The government needs to set a policy framework that means the economic advantages of the hydrogen transition benefit businesses and jobs growth in the UK, constrasting with the experience in the offshore wind farm sector, an event heard.
Leaders of businesses in the north west met at an event earleir this month held by the North West Hydrogen Alliance (NHWA), the Energy Industries Council (EIC) and Peel Environmental, to discuss supply chain opportunities in the move to net-zero.
Speakers argued that the benefit of jobs and growth in the UK's offshore windfarm sector were split roughly 50/50 between UK and overseas businesses.
While the UK is the world's largest operator of offshore wind farms, only 50% of windfarm project costs are spent with UK companies, delegates heard.
But in the right policy environment, up to £4 bn of investment and 33,000 jobs could result from the North West's ambition to become the UK's first low carbon industrial cluster by 2030.
The NWHA also announced that two new members have joined the grouping, instrumentation specialist Thyson Technology and engineering consultant Mott MacDonald.
The UK is the world's largest producer of offshore wind, but sadly policy and funding gaps ten years ago means today we have to import most of this technology
Stewart Broadley, chief executive, EIC
HyNet is the region's hydrogen and carbon capture, utilisation and storage (CCUS) project which could see hydrogen blended into the gas grid and piped into homes and businesses by 2024.
Delivering the keynote address, Myles Kitcher, managing director at Peel L&P Environmental said: "Meeting our climate change objectives is going to require innovation and new technologies, which means more skills, more jobs and more investment. It would be an absolute failure if we end up importing these skills, so we're calling on Government to act to ensure we have the supply chain here in the UK."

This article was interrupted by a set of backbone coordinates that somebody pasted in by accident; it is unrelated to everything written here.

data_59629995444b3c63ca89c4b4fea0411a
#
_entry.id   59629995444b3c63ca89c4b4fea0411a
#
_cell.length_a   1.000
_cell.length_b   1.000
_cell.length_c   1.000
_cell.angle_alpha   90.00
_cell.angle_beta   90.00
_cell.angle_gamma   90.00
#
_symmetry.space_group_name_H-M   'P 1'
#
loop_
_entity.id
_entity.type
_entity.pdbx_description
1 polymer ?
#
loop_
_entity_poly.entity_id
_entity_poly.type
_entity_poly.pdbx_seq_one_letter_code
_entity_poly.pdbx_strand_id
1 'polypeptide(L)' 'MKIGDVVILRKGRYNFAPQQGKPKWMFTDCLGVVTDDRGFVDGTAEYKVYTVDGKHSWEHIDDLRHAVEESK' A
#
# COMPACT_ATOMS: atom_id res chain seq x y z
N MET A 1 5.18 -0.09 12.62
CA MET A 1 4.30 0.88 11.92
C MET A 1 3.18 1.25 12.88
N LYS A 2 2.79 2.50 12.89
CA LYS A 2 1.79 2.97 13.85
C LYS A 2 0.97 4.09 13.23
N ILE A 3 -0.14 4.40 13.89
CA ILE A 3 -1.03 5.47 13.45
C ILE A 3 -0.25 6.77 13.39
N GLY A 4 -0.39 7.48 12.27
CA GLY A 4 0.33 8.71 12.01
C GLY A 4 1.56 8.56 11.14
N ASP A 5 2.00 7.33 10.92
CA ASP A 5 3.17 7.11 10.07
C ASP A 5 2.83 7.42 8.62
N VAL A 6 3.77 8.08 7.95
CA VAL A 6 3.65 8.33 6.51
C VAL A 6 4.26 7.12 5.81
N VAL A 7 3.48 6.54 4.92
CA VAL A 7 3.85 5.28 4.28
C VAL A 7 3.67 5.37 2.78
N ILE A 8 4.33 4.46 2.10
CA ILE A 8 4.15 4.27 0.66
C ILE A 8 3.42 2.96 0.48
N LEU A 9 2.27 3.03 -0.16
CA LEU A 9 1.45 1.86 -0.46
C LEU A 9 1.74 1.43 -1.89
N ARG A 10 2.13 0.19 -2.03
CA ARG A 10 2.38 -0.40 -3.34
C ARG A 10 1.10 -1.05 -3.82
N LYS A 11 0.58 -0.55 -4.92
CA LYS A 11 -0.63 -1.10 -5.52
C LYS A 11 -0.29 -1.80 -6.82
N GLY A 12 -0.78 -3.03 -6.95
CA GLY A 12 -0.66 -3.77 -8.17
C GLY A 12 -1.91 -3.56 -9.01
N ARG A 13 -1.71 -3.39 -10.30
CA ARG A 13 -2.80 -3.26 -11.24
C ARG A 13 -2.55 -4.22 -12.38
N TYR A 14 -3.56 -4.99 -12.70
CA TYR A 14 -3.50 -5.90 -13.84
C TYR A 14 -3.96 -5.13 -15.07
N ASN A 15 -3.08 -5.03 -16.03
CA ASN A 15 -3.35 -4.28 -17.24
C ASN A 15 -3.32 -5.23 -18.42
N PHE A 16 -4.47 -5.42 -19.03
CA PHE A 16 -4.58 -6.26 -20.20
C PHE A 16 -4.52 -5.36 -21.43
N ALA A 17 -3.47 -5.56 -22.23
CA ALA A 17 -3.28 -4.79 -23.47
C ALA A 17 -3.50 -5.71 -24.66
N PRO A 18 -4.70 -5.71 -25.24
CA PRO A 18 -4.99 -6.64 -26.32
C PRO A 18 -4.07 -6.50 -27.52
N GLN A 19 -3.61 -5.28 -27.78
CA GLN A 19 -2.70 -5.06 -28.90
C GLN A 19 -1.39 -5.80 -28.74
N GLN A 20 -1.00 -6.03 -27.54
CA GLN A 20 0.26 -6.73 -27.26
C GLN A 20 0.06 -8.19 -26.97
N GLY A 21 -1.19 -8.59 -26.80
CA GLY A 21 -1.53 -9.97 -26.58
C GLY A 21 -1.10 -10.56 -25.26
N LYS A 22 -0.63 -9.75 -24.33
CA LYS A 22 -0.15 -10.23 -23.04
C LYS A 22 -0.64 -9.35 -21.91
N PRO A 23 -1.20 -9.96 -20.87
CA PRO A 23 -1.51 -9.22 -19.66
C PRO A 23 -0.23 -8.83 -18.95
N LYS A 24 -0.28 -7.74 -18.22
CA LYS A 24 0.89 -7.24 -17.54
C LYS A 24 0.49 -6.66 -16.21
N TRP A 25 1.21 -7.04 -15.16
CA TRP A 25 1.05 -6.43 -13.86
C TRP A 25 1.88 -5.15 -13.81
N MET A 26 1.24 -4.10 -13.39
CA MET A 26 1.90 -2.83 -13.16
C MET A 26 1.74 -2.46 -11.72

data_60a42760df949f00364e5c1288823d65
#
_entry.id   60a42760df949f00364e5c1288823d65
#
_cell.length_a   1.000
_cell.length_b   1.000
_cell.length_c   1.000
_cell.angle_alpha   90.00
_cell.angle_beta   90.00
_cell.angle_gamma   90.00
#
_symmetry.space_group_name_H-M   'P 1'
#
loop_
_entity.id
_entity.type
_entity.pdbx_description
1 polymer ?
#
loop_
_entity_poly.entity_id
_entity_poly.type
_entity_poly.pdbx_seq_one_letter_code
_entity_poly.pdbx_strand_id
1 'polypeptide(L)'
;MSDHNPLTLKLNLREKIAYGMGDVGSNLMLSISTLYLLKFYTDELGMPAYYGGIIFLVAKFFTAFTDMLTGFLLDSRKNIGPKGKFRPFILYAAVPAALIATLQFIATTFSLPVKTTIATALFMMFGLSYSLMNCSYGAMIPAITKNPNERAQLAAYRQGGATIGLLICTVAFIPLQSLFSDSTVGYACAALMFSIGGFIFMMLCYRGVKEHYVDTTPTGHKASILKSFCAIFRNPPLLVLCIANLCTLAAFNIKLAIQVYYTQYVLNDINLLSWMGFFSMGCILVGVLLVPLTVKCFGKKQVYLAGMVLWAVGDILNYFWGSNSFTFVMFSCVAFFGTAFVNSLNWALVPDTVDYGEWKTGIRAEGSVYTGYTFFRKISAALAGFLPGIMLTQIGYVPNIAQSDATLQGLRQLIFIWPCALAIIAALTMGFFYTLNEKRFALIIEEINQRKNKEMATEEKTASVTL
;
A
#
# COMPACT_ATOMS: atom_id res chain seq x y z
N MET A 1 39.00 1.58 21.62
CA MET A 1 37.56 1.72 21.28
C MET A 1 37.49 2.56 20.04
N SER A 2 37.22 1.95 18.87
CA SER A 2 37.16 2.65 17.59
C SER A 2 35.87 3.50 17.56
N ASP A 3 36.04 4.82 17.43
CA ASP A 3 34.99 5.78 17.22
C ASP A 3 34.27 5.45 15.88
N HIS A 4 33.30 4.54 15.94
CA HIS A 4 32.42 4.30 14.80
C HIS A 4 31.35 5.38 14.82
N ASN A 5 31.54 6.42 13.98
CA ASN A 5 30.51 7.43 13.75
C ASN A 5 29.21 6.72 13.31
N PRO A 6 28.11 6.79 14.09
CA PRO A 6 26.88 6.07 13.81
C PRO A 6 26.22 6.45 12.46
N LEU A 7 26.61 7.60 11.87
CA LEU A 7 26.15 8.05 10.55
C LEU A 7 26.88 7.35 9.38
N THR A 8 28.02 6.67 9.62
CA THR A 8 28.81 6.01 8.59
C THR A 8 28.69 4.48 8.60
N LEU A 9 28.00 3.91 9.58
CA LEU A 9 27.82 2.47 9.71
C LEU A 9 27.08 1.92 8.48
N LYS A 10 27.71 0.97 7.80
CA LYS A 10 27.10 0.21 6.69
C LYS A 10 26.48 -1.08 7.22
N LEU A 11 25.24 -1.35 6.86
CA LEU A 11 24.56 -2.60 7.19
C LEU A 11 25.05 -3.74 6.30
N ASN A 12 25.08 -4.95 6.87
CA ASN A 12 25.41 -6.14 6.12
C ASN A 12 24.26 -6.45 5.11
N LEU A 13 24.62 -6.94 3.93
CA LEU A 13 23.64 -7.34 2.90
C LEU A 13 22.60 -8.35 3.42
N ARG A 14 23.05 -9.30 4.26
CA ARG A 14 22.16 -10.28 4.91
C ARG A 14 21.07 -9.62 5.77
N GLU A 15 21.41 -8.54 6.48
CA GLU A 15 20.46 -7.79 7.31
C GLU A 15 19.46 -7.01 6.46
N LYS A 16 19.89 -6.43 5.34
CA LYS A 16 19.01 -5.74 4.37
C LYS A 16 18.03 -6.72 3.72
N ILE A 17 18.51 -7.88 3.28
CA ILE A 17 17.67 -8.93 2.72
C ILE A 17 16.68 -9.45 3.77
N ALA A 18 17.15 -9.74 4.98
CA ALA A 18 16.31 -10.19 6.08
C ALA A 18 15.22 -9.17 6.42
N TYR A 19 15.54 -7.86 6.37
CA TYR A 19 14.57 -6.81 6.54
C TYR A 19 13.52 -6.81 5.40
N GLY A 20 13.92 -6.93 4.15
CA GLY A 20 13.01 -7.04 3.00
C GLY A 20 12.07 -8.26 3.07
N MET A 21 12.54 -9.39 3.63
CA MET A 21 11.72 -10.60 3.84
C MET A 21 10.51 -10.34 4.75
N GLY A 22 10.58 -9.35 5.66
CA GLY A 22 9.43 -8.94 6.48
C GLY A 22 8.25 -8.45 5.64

Stuart Broadley, chief executive of the Energy Industries Council, said: "The UK is the world's largest producer of offshore wind, but sadly policy and funding gaps ten years ago means today we have to import most of this technology.
"With new opportunities highlighted by zero carbon legislation, the UK has the chance to learn from offshore wind mistakes, and make sure we not only become world leaders in hydrogen production and CCUS but also put in place adequate policies and funding to root this technology in our home-grown supply chain and universities, and attract FDI, to ensure we become leading zero carbon technology exporters to the world, not just consumers and importers."
Commenting on the hydrogen opportunity, Professor Joseph Howe, chair of the NWHA and executive director of the Thornton Energy Institute at the University of Chester, said "Not only do we have the chance to deliver billions of pounds of investment and thousands of jobs here in the UK, we have the opportunity to become world leaders and export these skills all over the world.
"We will need hydrogen and carbon capture and storage if we have any hope of meeting the UK's legally binding net zero targets.
"The opportunity is there for us to grasp and here in the North West we plan to do exactly that. There are projects, like HyNet, which will make hydrogen a reality and they are happening right now."
New NWHA member Thyson Technology, based in Ellesmere Port, is an instrumentation and engineering systems provider. It is already involved in the HyDeploy project which is trailing the blending of hydrogen into the gas network on the campus of Keele University, with further trials planned for the North West.
Engineering and development consultancy Mott MacDonald, another new NWHA member, is supporting the UK Government on its proposed hydrogen infrastructure development programme to inform policy and funding decisions.
The NWHA brings together influential organisations driving forward the work to develop the region as the UK's primary hydrogen economy. They include Atkins Global, BOC, Cadent, Costain, Halton Borough Council, chemical company Inovyn, Shell, engineering consultancy Otto Simon and Peel Environmental, part of the Peel Group infrastructure company.